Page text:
In this Bloggingheads video between Robert Wright and Buddhist Gary Weber, Weber notes that he has achieved such a state of bliss that he no longer feels that he care more about his daughters than other children. This he finds transcendent and logical. I think it's sad. As a child, I really liked the thought that my mom liked me more than others, and so unlike others really cared about my little travails. As a parent, I feel I need to protect and nurture my children because others won't be nearly as attentive. It's simply an evolutionary advantage to care more about one's kids than others. It's hard wired, and so I don't feel one should be proud of losing this like losing one's more irrational prejudices. It's good that we aren't simply optimizing 'the collective', but instead our kin, because remember: ants are not merely selfless, but genocidal and unempathetic.
W. Somerset Maugham's book The Razor's Edge (1944) tells the story of Larry Darrell, an American pilot traumatized by his experiences in World War I, who sets off in search of some transcendent meaning in his life. His rejection of conventional life and search for meaningful experience allows him to thrive while the more materialistic characters suffer reversals of fortune. When it ends all the characters are suffering for their foolish objectives in various ways whereas the protagonist achieves the total consciousness alluded to by Bill Murray's character in Caddyshack. The book ends noting that the lead character Larry achieves "happiness" as an itinerant worker, as if that is all one should want.
Maugham anticipated the beat culture, the glorification of finding one's 'authentic self' via a renunciation of material rewards, and rather, an inner happiness one gets from getting high and listening to music. He was born of the British gentry and so could take status for granted because back then one's class, especially in Britain, was not merely a function of one's wealth. I watched the 1984 version of The Razor's Edge recently and was rather taken by the glib supposition that a man without means or connections in America could simply enjoy his transcendent being without material success. To think that you can achieve bliss by being a monk doing manual labor your whole life is just as dumb as thinking that you can achieve greater glory just getting high everyday and listening to music.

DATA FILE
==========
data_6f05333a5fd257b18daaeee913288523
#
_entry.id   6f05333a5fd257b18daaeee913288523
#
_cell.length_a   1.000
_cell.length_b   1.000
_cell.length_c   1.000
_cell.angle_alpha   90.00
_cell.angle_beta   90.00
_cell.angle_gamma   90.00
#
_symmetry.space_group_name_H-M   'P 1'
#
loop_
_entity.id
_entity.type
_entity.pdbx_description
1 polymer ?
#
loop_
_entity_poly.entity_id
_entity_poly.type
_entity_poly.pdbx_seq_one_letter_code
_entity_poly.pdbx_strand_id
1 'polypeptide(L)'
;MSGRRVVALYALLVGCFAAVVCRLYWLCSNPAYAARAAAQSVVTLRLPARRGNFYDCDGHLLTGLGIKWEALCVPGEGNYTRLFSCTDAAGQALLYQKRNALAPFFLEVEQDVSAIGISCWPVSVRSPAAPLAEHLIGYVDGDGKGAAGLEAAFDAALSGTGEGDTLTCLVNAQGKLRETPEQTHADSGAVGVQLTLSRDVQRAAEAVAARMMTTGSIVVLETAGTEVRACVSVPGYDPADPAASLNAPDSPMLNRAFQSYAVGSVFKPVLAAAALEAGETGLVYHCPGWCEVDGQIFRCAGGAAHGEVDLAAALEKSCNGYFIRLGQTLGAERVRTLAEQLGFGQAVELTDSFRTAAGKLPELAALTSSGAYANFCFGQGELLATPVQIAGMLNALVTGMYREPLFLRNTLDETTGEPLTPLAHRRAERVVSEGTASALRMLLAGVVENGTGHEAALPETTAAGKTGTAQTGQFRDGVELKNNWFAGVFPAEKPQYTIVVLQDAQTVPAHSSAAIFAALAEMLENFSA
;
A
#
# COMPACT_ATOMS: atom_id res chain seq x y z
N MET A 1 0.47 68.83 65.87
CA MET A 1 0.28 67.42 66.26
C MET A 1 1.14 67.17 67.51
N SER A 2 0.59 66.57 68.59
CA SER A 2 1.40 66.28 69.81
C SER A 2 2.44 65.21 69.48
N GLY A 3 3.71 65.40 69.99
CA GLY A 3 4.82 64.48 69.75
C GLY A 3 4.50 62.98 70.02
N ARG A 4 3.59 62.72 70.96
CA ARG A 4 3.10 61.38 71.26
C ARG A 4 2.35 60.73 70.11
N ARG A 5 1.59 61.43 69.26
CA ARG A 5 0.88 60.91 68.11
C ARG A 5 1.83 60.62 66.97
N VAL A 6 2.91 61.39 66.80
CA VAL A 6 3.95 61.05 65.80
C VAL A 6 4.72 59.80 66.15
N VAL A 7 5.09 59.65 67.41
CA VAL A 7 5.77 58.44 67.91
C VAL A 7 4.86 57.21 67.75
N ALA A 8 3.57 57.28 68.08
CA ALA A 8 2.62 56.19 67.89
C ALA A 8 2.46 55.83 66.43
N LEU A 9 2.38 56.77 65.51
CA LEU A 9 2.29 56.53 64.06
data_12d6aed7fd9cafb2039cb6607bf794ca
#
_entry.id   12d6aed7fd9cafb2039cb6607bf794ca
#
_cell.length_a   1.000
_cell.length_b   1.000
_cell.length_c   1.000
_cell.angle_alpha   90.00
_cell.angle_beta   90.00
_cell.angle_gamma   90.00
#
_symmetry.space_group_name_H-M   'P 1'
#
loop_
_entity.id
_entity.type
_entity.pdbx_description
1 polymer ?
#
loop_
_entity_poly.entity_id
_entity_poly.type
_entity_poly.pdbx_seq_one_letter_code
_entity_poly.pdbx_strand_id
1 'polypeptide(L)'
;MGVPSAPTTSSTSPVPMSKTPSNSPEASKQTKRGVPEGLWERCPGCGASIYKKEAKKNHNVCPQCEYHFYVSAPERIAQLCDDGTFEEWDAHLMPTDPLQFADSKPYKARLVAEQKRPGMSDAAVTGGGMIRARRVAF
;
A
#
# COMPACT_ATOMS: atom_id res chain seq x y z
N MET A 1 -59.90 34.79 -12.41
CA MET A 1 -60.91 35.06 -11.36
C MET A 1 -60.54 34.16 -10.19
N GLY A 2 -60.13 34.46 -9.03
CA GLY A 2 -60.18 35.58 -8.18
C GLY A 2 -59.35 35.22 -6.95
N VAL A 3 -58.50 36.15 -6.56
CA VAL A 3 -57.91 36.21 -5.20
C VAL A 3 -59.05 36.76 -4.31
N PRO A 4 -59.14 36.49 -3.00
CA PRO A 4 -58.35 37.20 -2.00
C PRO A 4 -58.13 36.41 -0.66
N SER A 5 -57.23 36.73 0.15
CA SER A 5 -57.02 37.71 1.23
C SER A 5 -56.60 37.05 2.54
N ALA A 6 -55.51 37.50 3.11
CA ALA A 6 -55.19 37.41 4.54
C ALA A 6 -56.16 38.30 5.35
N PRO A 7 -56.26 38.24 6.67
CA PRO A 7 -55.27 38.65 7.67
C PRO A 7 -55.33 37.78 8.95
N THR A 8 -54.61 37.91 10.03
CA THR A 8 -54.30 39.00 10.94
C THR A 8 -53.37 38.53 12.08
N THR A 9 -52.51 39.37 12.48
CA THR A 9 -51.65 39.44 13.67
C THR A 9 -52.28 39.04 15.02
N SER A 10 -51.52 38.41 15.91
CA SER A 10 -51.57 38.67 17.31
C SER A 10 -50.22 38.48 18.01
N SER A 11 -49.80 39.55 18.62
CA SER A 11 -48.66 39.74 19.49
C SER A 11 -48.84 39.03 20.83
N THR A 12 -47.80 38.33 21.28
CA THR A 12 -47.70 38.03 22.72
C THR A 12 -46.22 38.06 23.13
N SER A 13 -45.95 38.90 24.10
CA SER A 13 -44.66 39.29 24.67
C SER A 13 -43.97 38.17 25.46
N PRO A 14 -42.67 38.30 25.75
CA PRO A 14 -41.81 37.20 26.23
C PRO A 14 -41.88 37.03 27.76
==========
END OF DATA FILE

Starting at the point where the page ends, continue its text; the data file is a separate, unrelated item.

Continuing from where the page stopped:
A desire for status and achievement is a deep part of our needs. It makes sense from an evolutionary perspective, because that way people are incented to interact and try to be helpful to others, create things others want, and receive material rewards for doing so. Surely, a desire for status can go too far like any desire, but to presume you could be a content toll-booth operator is naive.
The desire for status is hard-wired and like all instincts good in moderate doses. Such a desire leads one towards benchmarking against others, and this leads to a zero risk premium. That's in my book. Like anyone with a Big Idea, I see it everywhere, and here I think it's absurd to think the good objective in life is losing one's attachment to things like popularity and success. This was really brought back to me reading the existentialists and noting how profoundly sad they all were (Schopenhauer, Nietzsche Kierkegaard), because they were really lonely, they didn't have wives or children. I remember reading Henry James telling his brother that his most singular attribute was his pronounced loneliness, which as a homosexual in that day must have been really tough. We have hard wiring that may not make sense from a logical perspective, but we shouldn't dismiss these desires simply because they aren't rational in a utilitarian perspective.